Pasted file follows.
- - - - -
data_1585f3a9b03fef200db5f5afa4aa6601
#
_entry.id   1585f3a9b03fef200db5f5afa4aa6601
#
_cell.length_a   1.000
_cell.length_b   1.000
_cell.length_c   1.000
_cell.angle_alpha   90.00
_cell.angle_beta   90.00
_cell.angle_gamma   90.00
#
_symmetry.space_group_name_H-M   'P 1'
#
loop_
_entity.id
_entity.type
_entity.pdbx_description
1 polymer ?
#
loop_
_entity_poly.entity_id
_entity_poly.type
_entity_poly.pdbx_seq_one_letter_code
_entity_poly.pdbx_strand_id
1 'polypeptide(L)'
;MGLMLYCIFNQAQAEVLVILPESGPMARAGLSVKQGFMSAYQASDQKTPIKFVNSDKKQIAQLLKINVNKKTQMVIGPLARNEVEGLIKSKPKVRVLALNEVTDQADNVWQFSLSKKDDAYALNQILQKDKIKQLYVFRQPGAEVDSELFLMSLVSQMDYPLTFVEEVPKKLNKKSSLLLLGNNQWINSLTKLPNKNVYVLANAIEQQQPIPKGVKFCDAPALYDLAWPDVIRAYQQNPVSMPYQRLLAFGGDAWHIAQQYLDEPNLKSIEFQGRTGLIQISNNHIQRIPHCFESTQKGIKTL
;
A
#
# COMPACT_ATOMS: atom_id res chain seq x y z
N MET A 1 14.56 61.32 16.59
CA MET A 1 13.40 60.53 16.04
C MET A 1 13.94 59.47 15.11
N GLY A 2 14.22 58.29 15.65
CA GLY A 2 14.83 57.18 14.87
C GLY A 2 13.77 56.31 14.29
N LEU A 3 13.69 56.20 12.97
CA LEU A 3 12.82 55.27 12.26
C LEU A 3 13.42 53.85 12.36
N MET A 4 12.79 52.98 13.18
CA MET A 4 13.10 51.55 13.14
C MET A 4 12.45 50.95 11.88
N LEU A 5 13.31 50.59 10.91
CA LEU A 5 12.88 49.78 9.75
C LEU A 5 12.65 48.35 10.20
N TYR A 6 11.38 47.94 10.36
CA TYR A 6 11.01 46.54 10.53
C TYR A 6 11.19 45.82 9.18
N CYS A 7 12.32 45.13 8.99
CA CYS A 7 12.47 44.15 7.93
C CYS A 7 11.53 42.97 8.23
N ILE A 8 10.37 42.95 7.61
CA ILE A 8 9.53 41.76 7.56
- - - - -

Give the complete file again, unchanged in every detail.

data_1585f3a9b03fef200db5f5afa4aa6601
#
_entry.id   1585f3a9b03fef200db5f5afa4aa6601
#
_cell.length_a   1.000
_cell.length_b   1.000
_cell.length_c   1.000
_cell.angle_alpha   90.00
_cell.angle_beta   90.00
_cell.angle_gamma   90.00
#
_symmetry.space_group_name_H-M   'P 1'
#
loop_
_entity.id
_entity.type
_entity.pdbx_description
1 polymer ?
#
loop_
_entity_poly.entity_id
_entity_poly.type
_entity_poly.pdbx_seq_one_letter_code
_entity_poly.pdbx_strand_id
1 'polypeptide(L)'
;MGLMLYCIFNQAQAEVLVILPESGPMARAGLSVKQGFMSAYQASDQKTPIKFVNSDKKQIAQLLKINVNKKTQMVIGPLARNEVEGLIKSKPKVRVLALNEVTDQADNVWQFSLSKKDDAYALNQILQKDKIKQLYVFRQPGAEVDSELFLMSLVSQMDYPLTFVEEVPKKLNKKSSLLLLGNNQWINSLTKLPNKNVYVLANAIEQQQPIPKGVKFCDAPALYDLAWPDVIRAYQQNPVSMPYQRLLAFGGDAWHIAQQYLDEPNLKSIEFQGRTGLIQISNNHIQRIPHCFESTQKGIKTL
;
A
#
# COMPACT_ATOMS: atom_id res chain seq x y z
N MET A 1 14.56 61.32 16.59
CA MET A 1 13.40 60.53 16.04
C MET A 1 13.94 59.47 15.11
N GLY A 2 14.22 58.29 15.65
CA GLY A 2 14.83 57.18 14.87
C GLY A 2 13.77 56.31 14.29
N LEU A 3 13.69 56.20 12.97
CA LEU A 3 12.82 55.27 12.26
C LEU A 3 13.42 53.85 12.36
N MET A 4 12.79 52.98 13.18
CA MET A 4 13.10 51.55 13.14
C MET A 4 12.45 50.95 11.88
N LEU A 5 13.31 50.59 10.91
CA LEU A 5 12.88 49.78 9.75
C LEU A 5 12.65 48.35 10.20
N TYR A 6 11.38 47.94 10.36
CA TYR A 6 11.01 46.54 10.53
C TYR A 6 11.19 45.82 9.18
N CYS A 7 12.32 45.13 8.99
CA CYS A 7 12.47 44.15 7.93
C CYS A 7 11.53 42.97 8.23
N ILE A 8 10.37 42.95 7.61
CA ILE A 8 9.53 41.76 7.56